One benefit of learning biblical languages is that you get to read the Bible in the dialect it was written. This can be quite a remarkable experience as you capture those nuances that are hard to translate. But also, the joy that comes with discovering clarity of the text in the original language where the translated passage is not so clear is enormous.
Just to be clear, I do not believe that one must learn Greek to understand the Bible. I also do not think that the ability to read scripture in either Greek or Hebrew is the measure of godliness.
But having said that, it is true that our ability to grasp the claims and teaching of scripture is enhanced if we can study it in its original language. It would require more diligence and study and discernment for one believer to accurately interpret the text without knowledge of the original languages compared to another believer skilled in them.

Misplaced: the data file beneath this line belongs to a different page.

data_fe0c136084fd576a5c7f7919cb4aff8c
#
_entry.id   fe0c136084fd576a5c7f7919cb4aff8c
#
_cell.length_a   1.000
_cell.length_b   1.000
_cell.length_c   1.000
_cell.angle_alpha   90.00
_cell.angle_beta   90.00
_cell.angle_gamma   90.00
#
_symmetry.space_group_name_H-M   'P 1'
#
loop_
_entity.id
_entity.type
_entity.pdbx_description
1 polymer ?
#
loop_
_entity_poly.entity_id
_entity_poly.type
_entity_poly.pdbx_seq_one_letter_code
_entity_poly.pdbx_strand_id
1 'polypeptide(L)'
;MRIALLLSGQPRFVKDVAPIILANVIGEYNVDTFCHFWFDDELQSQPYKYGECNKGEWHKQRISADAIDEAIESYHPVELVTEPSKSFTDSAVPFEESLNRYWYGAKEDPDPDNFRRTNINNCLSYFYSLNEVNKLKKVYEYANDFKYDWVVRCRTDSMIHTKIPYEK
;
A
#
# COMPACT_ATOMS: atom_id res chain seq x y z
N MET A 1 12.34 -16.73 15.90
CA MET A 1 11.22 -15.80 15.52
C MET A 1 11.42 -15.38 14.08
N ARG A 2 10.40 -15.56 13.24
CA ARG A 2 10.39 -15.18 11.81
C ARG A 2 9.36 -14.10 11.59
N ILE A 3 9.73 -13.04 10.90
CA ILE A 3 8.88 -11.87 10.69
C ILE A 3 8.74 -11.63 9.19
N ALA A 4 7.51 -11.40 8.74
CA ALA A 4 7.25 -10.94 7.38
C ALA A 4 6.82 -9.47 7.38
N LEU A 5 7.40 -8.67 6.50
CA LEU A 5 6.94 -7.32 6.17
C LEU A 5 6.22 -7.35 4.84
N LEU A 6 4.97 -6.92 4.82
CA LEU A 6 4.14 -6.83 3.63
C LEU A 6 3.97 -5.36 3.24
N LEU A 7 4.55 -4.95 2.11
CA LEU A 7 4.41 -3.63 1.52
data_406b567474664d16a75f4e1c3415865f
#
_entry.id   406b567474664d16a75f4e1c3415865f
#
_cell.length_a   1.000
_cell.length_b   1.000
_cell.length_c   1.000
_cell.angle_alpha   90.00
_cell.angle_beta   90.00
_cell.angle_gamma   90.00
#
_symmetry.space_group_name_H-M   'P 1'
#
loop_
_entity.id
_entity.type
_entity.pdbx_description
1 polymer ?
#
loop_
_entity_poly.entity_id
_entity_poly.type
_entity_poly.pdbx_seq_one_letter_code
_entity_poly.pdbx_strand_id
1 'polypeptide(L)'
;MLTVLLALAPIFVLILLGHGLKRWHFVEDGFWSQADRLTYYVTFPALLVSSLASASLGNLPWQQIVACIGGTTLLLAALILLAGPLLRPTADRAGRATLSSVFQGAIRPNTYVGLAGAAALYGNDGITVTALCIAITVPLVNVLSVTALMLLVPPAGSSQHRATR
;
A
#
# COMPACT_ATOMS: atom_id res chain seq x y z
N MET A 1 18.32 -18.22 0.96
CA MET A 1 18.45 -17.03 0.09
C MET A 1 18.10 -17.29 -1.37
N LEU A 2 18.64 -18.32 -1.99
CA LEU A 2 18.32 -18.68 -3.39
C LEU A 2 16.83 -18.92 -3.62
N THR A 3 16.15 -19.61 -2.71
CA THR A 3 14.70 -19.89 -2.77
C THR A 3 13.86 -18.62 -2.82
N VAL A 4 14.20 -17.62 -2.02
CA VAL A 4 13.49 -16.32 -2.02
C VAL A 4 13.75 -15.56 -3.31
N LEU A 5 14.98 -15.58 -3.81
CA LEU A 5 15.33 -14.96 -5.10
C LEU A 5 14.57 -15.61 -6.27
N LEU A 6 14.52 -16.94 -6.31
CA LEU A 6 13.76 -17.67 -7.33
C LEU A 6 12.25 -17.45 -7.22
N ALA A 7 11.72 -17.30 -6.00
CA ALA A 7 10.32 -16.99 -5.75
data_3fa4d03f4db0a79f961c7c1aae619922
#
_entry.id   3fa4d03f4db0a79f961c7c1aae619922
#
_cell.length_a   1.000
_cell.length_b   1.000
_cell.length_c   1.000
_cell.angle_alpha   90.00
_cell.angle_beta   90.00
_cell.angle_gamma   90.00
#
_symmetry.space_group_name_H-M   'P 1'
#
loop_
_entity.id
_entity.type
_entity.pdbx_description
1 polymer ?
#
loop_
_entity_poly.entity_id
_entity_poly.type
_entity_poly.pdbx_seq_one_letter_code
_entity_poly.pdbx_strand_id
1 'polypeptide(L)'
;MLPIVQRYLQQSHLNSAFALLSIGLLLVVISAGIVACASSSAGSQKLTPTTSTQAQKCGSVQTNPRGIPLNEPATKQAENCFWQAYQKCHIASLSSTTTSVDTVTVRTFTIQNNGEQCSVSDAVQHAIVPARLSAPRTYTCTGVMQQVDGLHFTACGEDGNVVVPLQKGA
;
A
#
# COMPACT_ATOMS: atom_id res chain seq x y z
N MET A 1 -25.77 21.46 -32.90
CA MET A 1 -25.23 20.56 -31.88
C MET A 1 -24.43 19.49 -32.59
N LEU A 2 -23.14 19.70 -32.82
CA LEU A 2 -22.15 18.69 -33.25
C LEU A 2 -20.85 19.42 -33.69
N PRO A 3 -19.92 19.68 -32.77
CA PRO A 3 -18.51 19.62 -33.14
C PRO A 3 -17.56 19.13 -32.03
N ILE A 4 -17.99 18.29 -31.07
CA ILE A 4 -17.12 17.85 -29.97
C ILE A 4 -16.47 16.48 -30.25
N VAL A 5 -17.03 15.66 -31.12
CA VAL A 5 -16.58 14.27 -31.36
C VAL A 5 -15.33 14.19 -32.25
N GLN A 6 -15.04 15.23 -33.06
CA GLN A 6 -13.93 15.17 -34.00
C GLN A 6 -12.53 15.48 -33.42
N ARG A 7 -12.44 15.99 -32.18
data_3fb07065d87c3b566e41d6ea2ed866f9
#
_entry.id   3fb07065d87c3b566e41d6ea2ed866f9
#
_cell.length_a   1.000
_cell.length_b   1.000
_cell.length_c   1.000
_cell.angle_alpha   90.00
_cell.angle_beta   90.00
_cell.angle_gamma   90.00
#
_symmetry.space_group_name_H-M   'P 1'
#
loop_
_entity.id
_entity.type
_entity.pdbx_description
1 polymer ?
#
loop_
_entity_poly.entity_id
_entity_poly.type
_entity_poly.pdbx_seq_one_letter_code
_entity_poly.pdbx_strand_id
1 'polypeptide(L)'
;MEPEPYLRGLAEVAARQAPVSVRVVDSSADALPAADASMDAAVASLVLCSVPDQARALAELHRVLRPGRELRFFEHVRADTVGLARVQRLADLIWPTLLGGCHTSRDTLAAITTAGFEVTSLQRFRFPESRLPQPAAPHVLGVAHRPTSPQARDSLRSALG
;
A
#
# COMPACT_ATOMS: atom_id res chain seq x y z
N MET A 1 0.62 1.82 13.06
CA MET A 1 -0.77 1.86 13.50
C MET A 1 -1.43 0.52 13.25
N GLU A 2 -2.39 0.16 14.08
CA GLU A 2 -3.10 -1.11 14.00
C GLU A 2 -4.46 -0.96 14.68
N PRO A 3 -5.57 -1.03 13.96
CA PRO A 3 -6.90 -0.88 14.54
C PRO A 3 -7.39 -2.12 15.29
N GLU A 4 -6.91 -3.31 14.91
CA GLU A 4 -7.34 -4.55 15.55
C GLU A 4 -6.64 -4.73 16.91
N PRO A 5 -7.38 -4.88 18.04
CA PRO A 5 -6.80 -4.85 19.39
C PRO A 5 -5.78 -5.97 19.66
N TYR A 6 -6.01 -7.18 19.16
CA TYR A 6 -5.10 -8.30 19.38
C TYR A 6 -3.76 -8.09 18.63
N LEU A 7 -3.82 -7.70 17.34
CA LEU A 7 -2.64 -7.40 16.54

The difference would be like one cutting down a tree with a blunt ax, and the other doing so with a sharpened one. Both will have the tree cut, but neither with the same easiness nor taking the same time. Translation is a tricky task, and idioms, nuances, emphases, hints, and clues can easily be lost in the process.
But then again, it is possible to have the tree cut, and not benefit from its resources. Thus ultimately, it is not grasping the authorial intent alone that is needed, but obedience to the sense of scripture. We must understand what the text says, and we ought to obey it.